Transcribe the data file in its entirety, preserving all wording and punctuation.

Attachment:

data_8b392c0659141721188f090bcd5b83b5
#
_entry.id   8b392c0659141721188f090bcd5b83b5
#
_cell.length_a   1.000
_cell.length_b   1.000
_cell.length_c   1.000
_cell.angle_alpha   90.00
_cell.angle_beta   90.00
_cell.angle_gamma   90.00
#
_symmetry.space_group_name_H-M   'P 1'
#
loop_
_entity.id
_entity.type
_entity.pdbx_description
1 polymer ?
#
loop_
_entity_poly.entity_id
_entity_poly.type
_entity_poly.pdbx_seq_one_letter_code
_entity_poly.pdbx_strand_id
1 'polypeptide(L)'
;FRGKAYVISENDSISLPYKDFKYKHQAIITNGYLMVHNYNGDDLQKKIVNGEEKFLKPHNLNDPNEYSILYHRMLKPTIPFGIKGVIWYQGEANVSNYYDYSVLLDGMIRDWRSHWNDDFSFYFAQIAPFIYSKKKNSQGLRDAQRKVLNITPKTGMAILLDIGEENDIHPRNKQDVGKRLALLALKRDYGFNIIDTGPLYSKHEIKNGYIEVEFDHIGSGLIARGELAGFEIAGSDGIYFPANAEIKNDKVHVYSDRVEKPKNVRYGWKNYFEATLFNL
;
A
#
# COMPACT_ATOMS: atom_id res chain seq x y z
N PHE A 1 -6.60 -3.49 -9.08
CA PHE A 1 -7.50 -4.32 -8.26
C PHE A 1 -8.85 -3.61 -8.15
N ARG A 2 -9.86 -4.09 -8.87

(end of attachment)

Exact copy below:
data_8b392c0659141721188f090bcd5b83b5
#
_entry.id   8b392c0659141721188f090bcd5b83b5
#
_cell.length_a   1.000
_cell.length_b   1.000
_cell.length_c   1.000
_cell.angle_alpha   90.00
_cell.angle_beta   90.00
_cell.angle_gamma   90.00
#
_symmetry.space_group_name_H-M   'P 1'
#
loop_
_entity.id
_entity.type
_entity.pdbx_description
1 polymer ?
#
loop_
_entity_poly.entity_id
_entity_poly.type
_entity_poly.pdbx_seq_one_letter_code
_entity_poly.pdbx_strand_id
1 'polypeptide(L)'
;FRGKAYVISENDSISLPYKDFKYKHQAIITNGYLMVHNYNGDDLQKKIVNGEEKFLKPHNLNDPNEYSILYHRMLKPTIPFGIKGVIWYQGEANVSNYYDYSVLLDGMIRDWRSHWNDDFSFYFAQIAPFIYSKKKNSQGLRDAQRKVLNITPKTGMAILLDIGEENDIHPRNKQDVGKRLALLALKRDYGFNIIDTGPLYSKHEIKNGYIEVEFDHIGSGLIARGELAGFEIAGSDGIYFPANAEIKNDKVHVYSDRVEKPKNVRYGWKNYFEATLFNL
;
A
#
# COMPACT_ATOMS: atom_id res chain seq x y z
N PHE A 1 -6.60 -3.49 -9.08
CA PHE A 1 -7.50 -4.32 -8.26
C PHE A 1 -8.85 -3.61 -8.15
N ARG A 2 -9.86 -4.09 -8.87